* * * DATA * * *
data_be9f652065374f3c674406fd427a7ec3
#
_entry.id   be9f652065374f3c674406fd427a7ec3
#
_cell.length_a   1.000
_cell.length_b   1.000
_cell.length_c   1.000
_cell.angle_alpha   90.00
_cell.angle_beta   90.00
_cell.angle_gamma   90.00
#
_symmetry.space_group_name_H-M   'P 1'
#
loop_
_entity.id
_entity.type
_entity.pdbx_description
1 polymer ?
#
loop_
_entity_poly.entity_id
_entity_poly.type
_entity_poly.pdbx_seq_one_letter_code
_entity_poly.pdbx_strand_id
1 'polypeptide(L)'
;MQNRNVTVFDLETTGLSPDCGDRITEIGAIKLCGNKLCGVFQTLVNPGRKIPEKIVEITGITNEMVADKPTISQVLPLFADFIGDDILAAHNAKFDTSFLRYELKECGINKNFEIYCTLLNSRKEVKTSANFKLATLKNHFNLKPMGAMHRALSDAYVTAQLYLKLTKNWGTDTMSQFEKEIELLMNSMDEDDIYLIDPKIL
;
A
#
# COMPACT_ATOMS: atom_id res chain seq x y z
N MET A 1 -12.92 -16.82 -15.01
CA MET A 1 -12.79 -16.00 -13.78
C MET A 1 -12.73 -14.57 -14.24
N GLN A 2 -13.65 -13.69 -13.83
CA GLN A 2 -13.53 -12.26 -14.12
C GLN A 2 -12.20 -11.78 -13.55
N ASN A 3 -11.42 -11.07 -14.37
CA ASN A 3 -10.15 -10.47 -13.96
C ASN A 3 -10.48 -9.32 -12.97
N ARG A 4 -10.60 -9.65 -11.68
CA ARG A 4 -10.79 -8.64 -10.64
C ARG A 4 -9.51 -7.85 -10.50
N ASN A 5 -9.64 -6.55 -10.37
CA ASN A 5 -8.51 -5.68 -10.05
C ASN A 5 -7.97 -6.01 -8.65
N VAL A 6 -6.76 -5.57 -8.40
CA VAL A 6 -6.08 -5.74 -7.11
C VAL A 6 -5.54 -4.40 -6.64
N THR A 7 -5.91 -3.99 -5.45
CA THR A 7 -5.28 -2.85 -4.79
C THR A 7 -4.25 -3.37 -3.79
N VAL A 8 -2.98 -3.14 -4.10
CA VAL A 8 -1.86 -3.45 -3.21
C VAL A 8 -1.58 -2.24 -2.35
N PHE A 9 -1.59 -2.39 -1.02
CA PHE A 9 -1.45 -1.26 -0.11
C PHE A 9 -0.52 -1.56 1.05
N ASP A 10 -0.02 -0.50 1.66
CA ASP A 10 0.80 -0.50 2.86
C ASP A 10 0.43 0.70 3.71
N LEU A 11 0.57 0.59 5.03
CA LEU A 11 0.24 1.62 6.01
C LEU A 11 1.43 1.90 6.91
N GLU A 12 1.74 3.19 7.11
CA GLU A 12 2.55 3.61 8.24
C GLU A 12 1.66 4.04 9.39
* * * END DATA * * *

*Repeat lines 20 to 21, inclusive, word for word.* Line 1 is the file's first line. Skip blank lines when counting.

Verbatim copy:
loop_
_entity_poly.entity_id